Hello Garden Patrons! This is Terry (Director of Living Collections) filling in for Georgiann while she is away on a well-deserved vacation to let you know what’s blooming in the Garden. 2023 seems to be the year of the Puya as a second species – Puya alpestris (sapphire tower) – is getting ready to bloom in a couple of weeks. Located in the low-water beds between the Desert Garden and Display Greenhouse, Georigann noticed some inflorescences raising out of the wickedly-barbed leaves back on May 8. And my, how those stems have grown so quickly! They looked kind of like odd drumsticks then, but today they have branched.

Why are we so excited by this cousin of the pineapple? It is because of its otherworldly teal-turquoise flowers. True blue is already a rare color in nature, but teal and turquoise are even rarer in flowering plants. This means P. alpestris is in a special group which also includes Strongylodon macrobotrys (jade vine), Ixia viridiflora (turquoise ixia), and Lachenalia viridiflora (turquoise hyacinth).

Another reason why we are so excited by this plant?  It doesn’t bloom every yearSince it is native to the high and dry, barren slopes of the Chilean Andes, it is a slow-growing plant and flowers are not an annual guarantee. We are lucky to have flowers two years in a row since it bloomed last year around the same time.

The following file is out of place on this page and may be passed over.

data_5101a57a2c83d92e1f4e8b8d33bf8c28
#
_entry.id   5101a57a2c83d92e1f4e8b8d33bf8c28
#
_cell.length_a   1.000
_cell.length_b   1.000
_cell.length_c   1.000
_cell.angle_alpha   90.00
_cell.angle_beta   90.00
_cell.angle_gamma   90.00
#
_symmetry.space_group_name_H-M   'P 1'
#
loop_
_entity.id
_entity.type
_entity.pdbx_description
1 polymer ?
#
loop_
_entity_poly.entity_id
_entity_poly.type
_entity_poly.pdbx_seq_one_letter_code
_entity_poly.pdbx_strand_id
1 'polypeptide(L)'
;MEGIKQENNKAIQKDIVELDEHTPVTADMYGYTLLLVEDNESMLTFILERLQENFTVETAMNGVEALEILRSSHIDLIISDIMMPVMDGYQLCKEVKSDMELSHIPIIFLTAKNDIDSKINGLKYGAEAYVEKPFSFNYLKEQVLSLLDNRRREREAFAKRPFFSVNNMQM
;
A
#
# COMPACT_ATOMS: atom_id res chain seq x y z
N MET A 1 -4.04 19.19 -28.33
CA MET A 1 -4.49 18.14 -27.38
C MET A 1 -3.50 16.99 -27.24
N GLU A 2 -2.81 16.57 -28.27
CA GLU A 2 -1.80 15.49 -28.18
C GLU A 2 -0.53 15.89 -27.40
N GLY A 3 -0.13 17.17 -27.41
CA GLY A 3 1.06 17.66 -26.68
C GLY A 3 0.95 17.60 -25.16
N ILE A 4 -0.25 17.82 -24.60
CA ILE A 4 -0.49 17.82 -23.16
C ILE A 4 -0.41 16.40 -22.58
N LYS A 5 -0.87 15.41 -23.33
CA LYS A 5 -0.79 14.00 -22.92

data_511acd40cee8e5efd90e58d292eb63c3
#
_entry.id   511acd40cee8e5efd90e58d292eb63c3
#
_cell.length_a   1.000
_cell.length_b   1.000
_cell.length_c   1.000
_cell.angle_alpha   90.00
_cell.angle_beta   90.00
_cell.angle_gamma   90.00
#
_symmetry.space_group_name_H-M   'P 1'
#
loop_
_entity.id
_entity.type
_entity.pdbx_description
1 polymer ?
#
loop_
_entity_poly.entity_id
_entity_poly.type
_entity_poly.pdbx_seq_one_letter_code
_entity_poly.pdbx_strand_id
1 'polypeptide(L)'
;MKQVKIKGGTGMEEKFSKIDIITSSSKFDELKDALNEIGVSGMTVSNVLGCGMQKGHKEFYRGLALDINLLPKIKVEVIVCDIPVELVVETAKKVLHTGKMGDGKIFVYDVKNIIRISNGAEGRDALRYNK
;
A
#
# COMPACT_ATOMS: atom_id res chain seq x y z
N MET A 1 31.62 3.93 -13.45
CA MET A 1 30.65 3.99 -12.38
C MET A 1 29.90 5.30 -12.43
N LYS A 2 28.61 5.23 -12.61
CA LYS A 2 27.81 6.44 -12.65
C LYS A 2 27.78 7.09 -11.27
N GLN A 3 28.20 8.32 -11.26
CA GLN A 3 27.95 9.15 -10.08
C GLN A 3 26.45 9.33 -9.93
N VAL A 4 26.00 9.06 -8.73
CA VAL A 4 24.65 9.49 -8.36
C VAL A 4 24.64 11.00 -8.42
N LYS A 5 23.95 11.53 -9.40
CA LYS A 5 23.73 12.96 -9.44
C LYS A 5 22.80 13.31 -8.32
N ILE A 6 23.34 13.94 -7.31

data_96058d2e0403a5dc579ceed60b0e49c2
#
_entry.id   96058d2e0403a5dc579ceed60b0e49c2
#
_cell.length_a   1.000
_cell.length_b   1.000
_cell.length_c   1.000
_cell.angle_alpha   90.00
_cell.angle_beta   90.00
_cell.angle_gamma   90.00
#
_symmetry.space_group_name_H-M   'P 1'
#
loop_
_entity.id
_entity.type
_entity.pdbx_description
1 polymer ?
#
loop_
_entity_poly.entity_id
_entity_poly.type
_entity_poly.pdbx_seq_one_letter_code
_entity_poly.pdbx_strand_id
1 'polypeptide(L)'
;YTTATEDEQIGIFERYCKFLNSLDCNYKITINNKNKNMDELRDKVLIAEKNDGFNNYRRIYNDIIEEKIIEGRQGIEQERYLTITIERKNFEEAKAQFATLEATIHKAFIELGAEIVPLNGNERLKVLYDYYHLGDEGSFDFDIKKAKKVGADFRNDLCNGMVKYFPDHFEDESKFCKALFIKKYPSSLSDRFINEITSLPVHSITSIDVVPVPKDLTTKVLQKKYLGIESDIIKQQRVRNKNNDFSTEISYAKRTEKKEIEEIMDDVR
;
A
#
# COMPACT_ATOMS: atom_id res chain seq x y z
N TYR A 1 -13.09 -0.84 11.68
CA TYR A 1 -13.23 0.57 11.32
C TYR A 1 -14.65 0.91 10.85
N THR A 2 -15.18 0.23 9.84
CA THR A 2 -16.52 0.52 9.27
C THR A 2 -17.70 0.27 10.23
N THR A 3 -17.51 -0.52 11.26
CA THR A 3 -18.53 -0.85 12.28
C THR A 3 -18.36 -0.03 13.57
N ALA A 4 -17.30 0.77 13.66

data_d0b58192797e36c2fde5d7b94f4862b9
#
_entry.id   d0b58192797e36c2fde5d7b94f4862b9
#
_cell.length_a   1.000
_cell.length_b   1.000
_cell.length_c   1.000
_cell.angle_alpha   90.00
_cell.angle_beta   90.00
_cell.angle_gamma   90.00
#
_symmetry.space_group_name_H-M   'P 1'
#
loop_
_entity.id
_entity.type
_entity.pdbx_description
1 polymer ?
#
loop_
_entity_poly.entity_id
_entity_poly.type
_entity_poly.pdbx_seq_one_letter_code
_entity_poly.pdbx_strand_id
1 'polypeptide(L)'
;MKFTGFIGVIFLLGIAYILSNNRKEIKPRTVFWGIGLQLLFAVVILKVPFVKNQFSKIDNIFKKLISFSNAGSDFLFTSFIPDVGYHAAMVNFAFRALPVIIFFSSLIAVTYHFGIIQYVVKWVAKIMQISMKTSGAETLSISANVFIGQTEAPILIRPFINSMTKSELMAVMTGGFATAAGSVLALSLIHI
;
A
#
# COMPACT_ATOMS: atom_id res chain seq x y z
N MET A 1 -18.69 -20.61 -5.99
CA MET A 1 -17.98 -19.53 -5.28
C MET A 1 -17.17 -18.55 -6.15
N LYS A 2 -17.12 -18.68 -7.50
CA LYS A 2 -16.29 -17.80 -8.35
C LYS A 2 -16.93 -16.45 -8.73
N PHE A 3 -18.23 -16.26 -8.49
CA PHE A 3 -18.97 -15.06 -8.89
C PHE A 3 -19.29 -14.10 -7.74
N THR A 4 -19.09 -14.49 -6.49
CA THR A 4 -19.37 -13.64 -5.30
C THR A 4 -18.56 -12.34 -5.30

The six developing inflorescences will continue to branch as the flowers start to swell and open. The ends of branches will not produce any flowers, but rather become perches for pollinating birds. Once flowering is complete, the rosette will die, but side ones will continue to grow and then flower years later.

It is theorized that Puya are protocarnivorous – meaning they unintentionally trap prey. Supposedly they “snag” sheep with its viciously-armed leaves and since the entangled sheep cannot get away, they die, and in turn fertilize the plant with its remains. This is not proven and not likely to be true because sheep are not native to South America and did not evolve with Puya. But it does make for a sensational story.

After such a cool and rainy winter, spring is in full tilt in the Garden at the moment. There is so much to see and smell, but do visit the Dorothy and John Bohannon Rose Garden as it is exceptionally lovely right now. That is all from me and I’ll be back next week. Enjoy!

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